Historical data (hydraulic and water quality) obtained from Yorkshire Water, Anglian Water and Thames Water, as well as on-line dynamic data generated from Yorkshire Water will provide sufficient volume of data to characterise the overall behaviour of a pipeline distribution network (pipeline signature). In addition, correlation-based leak detection using acoustic methods will be used. Examples include the use of knowledge about the acoustic transmission properties of the pipe to compensate for frequency dispersion effects in the evaluation of cross-correlation functions. It is known for studies at the University of East Anglia that uncompensated dispersion can severely impair the detection of leaks by this method. Another example is the use of adaptive filtering methods coupled with neural net pattern processing to remove extraneous interfering noise from the acoustic signals used during cross correlation which is already known to be a problem in plastic pipes. Both methods will be developed during the project.

The signature observed on a network will be used as an indicator of normal, fault-free or abnormal operation. Discrimination between normal and abnormal signatures will be analysed using neural nets and statistical methods. In the case of neural nets signature analysis, unsupervised self-organising an supervised neural networks will be cascaded to learn and extract the salient features of the data in normal and abnormal conditions. In the case of statistical signature analysis, the probability distribution of observed signatures is estimated and used to assess the likelihood of a particular observation.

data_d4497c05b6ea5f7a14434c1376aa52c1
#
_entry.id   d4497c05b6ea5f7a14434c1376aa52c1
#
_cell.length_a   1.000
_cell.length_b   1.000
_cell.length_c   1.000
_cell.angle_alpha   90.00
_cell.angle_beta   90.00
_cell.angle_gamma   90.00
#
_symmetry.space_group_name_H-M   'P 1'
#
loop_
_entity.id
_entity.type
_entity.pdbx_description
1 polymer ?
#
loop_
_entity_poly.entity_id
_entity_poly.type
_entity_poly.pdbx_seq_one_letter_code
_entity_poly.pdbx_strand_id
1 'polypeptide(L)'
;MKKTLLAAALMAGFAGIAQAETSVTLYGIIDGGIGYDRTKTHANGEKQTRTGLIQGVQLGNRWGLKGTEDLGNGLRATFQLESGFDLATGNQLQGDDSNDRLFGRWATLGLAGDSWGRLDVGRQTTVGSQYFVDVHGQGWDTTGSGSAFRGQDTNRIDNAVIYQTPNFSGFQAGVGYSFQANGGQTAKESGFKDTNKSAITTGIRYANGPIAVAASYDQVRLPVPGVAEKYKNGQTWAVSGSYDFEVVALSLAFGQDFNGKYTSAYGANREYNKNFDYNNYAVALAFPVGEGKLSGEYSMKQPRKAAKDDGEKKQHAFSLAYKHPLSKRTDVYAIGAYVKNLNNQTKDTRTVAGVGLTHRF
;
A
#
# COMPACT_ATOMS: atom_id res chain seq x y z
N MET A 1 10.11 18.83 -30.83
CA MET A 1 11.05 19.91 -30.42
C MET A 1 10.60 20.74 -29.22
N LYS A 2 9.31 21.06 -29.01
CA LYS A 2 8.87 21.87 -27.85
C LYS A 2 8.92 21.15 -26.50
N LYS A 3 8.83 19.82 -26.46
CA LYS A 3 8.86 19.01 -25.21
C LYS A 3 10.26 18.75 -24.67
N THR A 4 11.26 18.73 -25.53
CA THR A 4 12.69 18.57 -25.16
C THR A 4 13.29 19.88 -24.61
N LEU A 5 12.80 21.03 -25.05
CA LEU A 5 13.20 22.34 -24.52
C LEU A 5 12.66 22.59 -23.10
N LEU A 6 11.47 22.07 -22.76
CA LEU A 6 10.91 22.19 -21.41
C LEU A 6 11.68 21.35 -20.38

Techniques to allow the neural network to Œlearn¹ by being exposed to acceptable and unacceptable patterns of signals will be researched and optimised. Included in this part of the research will be the effect of natural variations (eg diural) and long-term pipeline degradation effects. The features used in the signature will be actual values of normalised pressure and flow coupled with a compact feature of the acoustic signal such as a correlation function. However, these features must be fused together in a principled manner such that discriminatory features are not overpowered by less discriminatory or noisy features. Simple approaches (eg variance normalisation, principal component analysis) are strengthened by the use of class discriminatory transformations of the feature using both analytic and neural net methods. In both neural net and statistical approaches to signature analysis, rigorous methods or statistical cross validation will be used to ensure that results are meaningful.